Structure is great for giving people things to focus on and to channel their creative energy through.
Structure is bad for constraining people and sucking away their motivation.
It’s easy to either become too rigid with your structure, or to embody a swirl of chaotic energy. You need to know when to do what.
One way to do this is to find a common definition of success. Cal Newport writes, “When deciding to embrace a self-motivated ambition, choose a definition of success that your aunt in Peoria would understand and find impressive. This is not about succumbing to the status quo, but instead setting yourself up to receive the brutal but useful feedback needed to eventually start producing things too good to be ignored.”
I really appreciate Shea Serrano’s interview with Michael Gervais on Finding Mastery, because his approach to writing is so matter-of-fact. There was no grand plan; Serrano and his wife Larami were expecting twins, and they needed to make more money.
The goal was simple: Shea Serrano needed to make an extra $400 per month. He was looking at the grocery stores, at Target, and at waitering jobs at restaurants, but none of them would hire him because he was working full-time as a teacher. He googled work from home jobs, and found that writing was one of them, and he started doing that.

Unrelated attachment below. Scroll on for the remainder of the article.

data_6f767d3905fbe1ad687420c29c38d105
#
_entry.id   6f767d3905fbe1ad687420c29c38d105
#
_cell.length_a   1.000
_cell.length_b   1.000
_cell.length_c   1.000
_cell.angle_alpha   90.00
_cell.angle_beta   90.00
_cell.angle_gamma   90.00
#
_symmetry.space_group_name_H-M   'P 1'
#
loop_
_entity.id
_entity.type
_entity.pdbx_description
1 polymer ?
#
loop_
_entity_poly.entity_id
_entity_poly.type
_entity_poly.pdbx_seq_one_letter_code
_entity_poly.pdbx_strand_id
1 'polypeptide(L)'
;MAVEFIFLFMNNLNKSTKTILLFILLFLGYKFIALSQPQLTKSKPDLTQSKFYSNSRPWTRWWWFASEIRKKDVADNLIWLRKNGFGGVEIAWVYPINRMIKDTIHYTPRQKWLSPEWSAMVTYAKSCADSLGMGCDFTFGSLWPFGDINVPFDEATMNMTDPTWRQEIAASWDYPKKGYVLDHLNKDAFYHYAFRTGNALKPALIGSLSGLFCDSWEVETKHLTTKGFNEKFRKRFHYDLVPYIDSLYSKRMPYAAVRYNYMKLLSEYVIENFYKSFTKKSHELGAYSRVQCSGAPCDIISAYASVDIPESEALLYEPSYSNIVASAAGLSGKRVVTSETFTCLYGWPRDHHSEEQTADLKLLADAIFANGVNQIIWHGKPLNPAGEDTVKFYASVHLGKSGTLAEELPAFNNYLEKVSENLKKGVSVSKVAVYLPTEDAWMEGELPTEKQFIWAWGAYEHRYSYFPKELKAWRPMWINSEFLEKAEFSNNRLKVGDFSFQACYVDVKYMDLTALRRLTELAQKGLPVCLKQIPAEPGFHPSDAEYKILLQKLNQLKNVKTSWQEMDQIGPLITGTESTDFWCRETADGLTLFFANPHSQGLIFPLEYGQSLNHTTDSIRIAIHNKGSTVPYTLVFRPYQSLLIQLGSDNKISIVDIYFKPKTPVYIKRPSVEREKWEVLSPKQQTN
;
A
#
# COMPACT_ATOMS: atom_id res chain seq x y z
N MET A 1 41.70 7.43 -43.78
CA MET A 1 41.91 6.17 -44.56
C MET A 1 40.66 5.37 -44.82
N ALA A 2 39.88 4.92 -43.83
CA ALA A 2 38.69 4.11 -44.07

He cold emailed a bunch of people, found a woman and man who would pay him $15 to write about the Texans for their small neighborhood publication, the Near Northwest Banner. He took those pieces to the Houston Press, and connected with an editor there, and then start pitching LA Weekly and the Village Voice. Once he was published in those, he went to MTV, Rolling Stone, and ESPN.
Serrano says, “Things just kept happening in that path. Like one little thing each time. That’s literally how you climb a ladder, is fucking one rung at a time. You don’t fucking go from the bottom straight to the top.” (See also taking the stairs, and not waiting for the elevator.)
I really like Nathan Barry’s ladder to wealth creation.